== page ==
LFF Review: The Unknown Saint

Nothing does dark and sardonic quite like the human imagination. We, as a species, are fatally flawed. We build societies and communities which are inherently unfair, then complain about it. We make bureaucratic processes so complex that they become virtually impossible to navigate. Almost Kafkaesque, you could say. Indeed, there’s something so delightfully fun about and impossible yarn. A tale such as Catch-22. A simple task becomes an epic saga in Alaa Eddine Aljem’s new film, The Unknown Saint.

With the police on his tail, Amine (Younes Bouab) buries a bag of loot on an anonymous mountainside next to a deserted village. Sever years later, on being released from prison, he goes to collect his ill-gotten gains, only to discover a mausoleum dedicated to ‘the Unknown Saint’ on the spot. With a thriving community nearby. Along with Ahmed the Brain (Salah Bensalah), they must find a way to outwit the shrine guard (Abdelghani Kitab) and his guard dog, whilst not arousing the suspicions of the locals.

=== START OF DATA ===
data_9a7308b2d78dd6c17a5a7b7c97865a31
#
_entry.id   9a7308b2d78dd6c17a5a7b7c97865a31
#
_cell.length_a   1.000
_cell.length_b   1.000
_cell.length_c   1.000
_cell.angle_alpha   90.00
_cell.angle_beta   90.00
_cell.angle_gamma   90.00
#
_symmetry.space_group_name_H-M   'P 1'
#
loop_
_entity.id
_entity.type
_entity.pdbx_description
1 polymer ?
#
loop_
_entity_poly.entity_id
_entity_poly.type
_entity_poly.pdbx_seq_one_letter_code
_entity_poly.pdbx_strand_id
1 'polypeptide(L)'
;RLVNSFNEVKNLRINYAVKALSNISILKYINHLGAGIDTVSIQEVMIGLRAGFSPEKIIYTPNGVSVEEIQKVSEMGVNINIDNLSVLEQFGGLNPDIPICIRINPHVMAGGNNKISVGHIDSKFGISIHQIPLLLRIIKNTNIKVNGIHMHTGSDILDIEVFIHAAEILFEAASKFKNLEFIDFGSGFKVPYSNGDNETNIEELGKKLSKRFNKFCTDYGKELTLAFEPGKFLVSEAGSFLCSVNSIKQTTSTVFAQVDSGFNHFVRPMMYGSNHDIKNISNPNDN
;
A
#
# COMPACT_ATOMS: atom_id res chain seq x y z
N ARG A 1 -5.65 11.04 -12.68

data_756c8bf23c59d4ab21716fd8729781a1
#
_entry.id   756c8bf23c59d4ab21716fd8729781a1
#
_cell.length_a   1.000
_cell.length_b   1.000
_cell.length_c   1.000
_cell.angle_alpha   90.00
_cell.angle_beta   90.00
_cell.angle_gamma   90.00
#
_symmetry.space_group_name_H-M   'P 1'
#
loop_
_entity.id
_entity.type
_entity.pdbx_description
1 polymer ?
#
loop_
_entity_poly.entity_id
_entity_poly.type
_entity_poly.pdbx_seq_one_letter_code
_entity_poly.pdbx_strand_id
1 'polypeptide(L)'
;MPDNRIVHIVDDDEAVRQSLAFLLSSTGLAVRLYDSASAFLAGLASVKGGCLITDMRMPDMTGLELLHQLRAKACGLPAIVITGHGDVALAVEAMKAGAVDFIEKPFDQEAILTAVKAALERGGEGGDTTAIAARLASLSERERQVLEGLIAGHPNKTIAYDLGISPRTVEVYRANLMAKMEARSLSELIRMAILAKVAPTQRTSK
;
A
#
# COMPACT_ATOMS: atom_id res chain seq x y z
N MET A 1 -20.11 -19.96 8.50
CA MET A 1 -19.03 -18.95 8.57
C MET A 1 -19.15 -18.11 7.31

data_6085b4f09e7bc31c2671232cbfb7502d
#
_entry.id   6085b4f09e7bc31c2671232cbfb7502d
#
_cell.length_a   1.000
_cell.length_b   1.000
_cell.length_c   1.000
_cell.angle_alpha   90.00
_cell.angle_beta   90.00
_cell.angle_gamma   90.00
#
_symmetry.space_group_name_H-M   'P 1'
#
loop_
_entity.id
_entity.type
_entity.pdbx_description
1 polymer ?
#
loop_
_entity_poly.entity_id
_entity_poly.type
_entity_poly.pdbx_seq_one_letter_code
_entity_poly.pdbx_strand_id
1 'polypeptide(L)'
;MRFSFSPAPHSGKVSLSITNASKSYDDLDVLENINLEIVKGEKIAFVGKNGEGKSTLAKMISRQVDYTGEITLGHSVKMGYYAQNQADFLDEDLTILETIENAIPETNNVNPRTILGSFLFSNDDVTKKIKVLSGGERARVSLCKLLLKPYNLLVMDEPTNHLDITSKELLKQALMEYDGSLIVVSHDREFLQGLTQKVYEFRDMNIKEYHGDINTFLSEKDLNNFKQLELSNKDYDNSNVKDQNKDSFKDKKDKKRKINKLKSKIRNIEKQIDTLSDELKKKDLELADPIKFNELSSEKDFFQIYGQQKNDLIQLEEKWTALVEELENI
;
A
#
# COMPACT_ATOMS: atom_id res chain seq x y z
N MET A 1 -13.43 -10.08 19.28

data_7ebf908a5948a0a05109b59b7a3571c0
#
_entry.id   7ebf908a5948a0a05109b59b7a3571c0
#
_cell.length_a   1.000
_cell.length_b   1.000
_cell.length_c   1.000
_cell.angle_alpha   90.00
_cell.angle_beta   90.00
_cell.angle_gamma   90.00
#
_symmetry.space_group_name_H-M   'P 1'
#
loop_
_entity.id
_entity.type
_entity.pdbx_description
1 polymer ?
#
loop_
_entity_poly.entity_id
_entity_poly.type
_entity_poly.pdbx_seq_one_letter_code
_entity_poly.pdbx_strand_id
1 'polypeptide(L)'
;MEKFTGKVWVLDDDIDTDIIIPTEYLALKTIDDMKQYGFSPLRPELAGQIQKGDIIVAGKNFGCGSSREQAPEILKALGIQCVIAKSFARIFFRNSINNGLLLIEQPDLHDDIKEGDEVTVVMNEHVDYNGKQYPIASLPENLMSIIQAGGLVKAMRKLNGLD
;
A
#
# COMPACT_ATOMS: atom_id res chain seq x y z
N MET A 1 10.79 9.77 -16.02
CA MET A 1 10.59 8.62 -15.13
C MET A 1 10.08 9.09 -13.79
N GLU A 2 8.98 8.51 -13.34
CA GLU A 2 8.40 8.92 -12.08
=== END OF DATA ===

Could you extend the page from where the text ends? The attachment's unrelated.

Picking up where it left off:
The Unknown Saint is a darkly comedic parable about a man whose plans are thwarted at every step. Ajem has created an absurdist delight. A film which makes its serious points subtly to allow the comedy to lead the narrative. Both Bouab and Bensalah are brilliant as the hapless duo who seem fated never to fulfil their mission. The Unknown Saint is droll, acerbic and rather brilliant take on crime, religion and ‘progress’.

The Unknown Saint screens again at London Film Festival on 4 October.

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